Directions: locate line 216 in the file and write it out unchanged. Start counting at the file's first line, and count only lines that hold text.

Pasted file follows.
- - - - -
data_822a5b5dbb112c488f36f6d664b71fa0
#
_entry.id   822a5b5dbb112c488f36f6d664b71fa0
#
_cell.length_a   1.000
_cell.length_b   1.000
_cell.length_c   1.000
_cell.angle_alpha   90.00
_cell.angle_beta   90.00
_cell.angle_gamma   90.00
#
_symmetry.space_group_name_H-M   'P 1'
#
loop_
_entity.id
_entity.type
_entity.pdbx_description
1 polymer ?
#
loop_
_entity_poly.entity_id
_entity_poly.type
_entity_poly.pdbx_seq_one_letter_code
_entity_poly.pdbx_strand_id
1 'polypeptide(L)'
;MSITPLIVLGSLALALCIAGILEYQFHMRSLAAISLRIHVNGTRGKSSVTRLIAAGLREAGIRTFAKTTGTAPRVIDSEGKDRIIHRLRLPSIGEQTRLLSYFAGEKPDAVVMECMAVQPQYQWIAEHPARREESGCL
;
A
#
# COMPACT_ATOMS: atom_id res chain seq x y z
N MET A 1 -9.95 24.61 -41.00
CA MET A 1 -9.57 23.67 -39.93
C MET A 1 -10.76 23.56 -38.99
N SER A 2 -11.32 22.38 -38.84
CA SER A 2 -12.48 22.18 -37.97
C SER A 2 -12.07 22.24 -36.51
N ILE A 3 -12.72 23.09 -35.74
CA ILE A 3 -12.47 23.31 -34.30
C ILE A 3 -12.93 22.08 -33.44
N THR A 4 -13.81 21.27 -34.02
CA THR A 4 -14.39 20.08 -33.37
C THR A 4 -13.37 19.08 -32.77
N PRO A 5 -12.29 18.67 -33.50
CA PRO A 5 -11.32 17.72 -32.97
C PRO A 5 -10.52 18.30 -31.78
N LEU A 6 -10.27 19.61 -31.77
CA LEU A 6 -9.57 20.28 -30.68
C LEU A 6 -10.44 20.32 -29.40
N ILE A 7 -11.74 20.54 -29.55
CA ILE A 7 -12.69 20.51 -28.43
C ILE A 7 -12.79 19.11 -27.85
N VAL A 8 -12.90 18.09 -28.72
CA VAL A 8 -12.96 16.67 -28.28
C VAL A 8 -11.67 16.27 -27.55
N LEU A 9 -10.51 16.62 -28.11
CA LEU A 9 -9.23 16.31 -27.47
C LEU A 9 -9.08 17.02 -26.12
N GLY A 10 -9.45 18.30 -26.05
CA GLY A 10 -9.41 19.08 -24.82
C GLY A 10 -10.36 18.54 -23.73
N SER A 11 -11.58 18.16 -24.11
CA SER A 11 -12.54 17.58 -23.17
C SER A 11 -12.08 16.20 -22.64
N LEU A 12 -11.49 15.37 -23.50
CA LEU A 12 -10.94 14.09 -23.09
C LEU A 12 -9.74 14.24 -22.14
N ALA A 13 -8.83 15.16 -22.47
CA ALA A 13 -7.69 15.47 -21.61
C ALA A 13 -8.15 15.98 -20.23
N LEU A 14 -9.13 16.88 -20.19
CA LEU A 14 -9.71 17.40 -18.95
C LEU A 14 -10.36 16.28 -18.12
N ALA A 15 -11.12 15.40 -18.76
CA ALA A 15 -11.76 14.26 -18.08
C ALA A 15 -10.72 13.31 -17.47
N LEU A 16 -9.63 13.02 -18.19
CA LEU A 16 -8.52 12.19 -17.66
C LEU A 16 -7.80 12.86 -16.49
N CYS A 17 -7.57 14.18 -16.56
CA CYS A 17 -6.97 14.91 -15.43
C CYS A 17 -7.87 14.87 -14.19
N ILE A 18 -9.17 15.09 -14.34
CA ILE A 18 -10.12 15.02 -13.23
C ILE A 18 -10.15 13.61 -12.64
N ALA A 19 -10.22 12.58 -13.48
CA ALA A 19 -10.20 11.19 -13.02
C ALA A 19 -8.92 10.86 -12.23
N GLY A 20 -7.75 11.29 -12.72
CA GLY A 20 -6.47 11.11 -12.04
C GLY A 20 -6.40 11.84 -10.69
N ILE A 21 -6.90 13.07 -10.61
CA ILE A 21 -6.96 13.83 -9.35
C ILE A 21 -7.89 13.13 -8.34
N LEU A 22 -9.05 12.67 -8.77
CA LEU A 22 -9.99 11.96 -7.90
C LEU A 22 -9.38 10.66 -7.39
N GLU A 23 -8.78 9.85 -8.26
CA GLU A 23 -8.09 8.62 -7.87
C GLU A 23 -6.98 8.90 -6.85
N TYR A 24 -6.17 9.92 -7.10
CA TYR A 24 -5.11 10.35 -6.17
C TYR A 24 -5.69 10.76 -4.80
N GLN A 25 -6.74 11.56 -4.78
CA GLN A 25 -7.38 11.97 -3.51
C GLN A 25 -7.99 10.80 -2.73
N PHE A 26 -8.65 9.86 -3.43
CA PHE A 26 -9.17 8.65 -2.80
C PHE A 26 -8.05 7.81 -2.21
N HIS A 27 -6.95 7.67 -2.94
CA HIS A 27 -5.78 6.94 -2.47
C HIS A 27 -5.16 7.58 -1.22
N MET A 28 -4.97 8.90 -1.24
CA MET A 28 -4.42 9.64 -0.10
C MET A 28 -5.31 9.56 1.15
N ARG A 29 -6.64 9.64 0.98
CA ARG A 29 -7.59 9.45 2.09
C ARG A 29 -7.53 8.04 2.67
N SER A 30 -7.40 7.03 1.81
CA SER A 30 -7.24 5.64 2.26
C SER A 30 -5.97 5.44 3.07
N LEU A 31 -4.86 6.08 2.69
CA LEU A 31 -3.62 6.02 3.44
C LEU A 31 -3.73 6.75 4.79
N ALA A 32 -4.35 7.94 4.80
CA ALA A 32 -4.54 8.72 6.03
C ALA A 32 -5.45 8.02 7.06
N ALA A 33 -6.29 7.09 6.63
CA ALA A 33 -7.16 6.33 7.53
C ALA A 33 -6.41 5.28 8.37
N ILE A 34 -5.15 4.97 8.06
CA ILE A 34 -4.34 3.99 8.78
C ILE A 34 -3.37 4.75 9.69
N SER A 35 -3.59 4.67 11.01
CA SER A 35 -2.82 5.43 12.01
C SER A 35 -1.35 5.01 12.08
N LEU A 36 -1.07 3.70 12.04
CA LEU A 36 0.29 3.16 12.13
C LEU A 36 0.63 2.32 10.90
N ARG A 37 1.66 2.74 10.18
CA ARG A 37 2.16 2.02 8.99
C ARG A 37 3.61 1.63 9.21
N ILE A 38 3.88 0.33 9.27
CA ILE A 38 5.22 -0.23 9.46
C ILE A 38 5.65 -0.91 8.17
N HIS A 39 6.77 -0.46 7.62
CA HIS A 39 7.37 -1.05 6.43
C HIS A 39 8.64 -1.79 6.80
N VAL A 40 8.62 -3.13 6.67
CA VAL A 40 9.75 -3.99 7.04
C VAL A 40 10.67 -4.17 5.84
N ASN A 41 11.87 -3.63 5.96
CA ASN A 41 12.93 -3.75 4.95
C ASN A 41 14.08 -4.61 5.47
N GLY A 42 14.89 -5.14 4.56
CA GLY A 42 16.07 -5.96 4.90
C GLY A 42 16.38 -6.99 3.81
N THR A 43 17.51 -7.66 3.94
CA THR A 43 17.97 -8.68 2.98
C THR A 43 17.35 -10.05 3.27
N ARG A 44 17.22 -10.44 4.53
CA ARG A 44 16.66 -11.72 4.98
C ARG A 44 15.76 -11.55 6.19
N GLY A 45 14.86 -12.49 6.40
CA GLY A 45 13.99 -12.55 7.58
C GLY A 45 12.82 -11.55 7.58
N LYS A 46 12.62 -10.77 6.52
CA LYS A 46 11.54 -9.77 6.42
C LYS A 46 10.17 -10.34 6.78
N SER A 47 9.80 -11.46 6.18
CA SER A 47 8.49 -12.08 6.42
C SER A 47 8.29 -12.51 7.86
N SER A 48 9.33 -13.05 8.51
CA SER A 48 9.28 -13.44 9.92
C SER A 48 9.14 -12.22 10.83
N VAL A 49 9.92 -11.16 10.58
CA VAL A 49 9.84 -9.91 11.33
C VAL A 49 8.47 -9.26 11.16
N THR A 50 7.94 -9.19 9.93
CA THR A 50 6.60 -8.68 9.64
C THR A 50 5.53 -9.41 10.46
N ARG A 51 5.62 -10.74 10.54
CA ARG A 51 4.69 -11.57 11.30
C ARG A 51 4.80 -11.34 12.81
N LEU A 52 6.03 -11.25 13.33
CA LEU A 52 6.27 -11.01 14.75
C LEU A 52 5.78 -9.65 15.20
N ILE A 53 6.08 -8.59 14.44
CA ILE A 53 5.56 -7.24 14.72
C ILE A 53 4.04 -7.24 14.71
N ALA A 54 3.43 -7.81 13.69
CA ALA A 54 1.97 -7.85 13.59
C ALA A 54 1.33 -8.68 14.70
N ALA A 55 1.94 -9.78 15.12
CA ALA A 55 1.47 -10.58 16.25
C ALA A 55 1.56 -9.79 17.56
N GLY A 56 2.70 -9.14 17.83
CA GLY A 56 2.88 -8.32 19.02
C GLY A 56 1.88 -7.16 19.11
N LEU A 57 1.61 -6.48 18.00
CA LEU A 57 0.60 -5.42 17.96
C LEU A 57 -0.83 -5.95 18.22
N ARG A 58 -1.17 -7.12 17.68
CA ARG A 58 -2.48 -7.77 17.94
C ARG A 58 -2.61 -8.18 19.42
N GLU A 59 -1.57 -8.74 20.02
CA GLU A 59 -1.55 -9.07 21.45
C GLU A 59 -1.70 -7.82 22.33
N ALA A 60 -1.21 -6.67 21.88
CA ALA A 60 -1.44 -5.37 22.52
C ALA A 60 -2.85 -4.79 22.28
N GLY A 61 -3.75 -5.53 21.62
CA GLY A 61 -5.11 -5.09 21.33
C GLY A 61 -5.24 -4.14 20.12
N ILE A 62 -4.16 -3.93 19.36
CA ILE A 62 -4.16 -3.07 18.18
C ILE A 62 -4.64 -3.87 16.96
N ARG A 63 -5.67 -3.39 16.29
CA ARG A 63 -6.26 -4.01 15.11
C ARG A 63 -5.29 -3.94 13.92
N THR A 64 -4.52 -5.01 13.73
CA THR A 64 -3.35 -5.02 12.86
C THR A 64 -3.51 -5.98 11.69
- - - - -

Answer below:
C ILE A 62 -4.64 -3.87 16.96